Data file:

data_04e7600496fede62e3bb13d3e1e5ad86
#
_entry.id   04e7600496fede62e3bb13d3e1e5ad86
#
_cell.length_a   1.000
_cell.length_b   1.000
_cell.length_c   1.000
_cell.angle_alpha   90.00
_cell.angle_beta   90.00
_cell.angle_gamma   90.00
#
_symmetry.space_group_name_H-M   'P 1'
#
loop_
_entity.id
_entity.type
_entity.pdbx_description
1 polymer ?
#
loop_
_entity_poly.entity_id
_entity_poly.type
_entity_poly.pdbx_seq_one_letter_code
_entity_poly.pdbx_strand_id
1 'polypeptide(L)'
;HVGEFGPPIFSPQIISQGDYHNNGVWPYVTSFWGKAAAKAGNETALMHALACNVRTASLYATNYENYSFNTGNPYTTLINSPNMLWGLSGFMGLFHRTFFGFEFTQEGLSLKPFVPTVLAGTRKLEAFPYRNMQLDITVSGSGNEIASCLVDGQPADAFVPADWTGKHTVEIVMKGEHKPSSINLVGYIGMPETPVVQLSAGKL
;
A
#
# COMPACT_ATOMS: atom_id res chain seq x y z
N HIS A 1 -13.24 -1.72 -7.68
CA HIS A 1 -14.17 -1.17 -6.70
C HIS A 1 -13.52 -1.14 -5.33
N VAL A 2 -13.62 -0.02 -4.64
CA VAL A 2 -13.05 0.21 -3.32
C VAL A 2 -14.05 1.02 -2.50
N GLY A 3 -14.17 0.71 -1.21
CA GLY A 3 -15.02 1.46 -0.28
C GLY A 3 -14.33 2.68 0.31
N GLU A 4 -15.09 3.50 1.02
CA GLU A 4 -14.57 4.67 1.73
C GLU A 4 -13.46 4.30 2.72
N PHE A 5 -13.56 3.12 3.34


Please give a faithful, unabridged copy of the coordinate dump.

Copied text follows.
data_04e7600496fede62e3bb13d3e1e5ad86
#
_entry.id   04e7600496fede62e3bb13d3e1e5ad86
#
_cell.length_a   1.000
_cell.length_b   1.000
_cell.length_c   1.000
_cell.angle_alpha   90.00
_cell.angle_beta   90.00
_cell.angle_gamma   90.00
#
_symmetry.space_group_name_H-M   'P 1'
#
loop_
_entity.id
_entity.type
_entity.pdbx_description
1 polymer ?
#
loop_
_entity_poly.entity_id
_entity_poly.type
_entity_poly.pdbx_seq_one_letter_code
_entity_poly.pdbx_strand_id
1 'polypeptide(L)'
;HVGEFGPPIFSPQIISQGDYHNNGVWPYVTSFWGKAAAKAGNETALMHALACNVRTASLYATNYENYSFNTGNPYTTLINSPNMLWGLSGFMGLFHRTFFGFEFTQEGLSLKPFVPTVLAGTRKLEAFPYRNMQLDITVSGSGNEIASCLVDGQPADAFVPADWTGKHTVEIVMKGEHKPSSINLVGYIGMPETPVVQLSAGKL
;
A
#
# COMPACT_ATOMS: atom_id res chain seq x y z
N HIS A 1 -13.24 -1.72 -7.68
CA HIS A 1 -14.17 -1.17 -6.70
C HIS A 1 -13.52 -1.14 -5.33
N VAL A 2 -13.62 -0.02 -4.64
CA VAL A 2 -13.05 0.21 -3.32
C VAL A 2 -14.05 1.02 -2.50
N GLY A 3 -14.17 0.71 -1.21
CA GLY A 3 -15.02 1.46 -0.28
C GLY A 3 -14.33 2.68 0.31
N GLU A 4 -15.09 3.50 1.02
CA GLU A 4 -14.57 4.67 1.73
C GLU A 4 -13.46 4.30 2.72
N PHE A 5 -13.56 3.12 3.34